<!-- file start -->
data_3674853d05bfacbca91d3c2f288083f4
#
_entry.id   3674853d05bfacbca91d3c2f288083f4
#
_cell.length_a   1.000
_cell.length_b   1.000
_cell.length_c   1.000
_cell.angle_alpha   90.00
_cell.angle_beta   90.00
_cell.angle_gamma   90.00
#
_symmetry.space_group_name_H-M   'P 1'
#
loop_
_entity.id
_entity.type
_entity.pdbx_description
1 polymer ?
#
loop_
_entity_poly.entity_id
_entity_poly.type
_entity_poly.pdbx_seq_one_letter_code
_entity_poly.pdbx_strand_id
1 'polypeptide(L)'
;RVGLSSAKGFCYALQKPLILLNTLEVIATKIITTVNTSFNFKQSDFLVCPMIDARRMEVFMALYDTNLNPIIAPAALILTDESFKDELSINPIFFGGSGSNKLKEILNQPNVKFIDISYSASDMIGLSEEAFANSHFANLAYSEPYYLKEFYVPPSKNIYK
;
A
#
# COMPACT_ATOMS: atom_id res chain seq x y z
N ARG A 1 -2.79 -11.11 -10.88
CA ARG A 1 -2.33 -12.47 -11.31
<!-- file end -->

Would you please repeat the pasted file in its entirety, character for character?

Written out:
data_3674853d05bfacbca91d3c2f288083f4
#
_entry.id   3674853d05bfacbca91d3c2f288083f4
#
_cell.length_a   1.000
_cell.length_b   1.000
_cell.length_c   1.000
_cell.angle_alpha   90.00
_cell.angle_beta   90.00
_cell.angle_gamma   90.00
#
_symmetry.space_group_name_H-M   'P 1'
#
loop_
_entity.id
_entity.type
_entity.pdbx_description
1 polymer ?
#
loop_
_entity_poly.entity_id
_entity_poly.type
_entity_poly.pdbx_seq_one_letter_code
_entity_poly.pdbx_strand_id
1 'polypeptide(L)'
;RVGLSSAKGFCYALQKPLILLNTLEVIATKIITTVNTSFNFKQSDFLVCPMIDARRMEVFMALYDTNLNPIIAPAALILTDESFKDELSINPIFFGGSGSNKLKEILNQPNVKFIDISYSASDMIGLSEEAFANSHFANLAYSEPYYLKEFYVPPSKNIYK
;
A
#
# COMPACT_ATOMS: atom_id res chain seq x y z
N ARG A 1 -2.79 -11.11 -10.88
CA ARG A 1 -2.33 -12.47 -11.31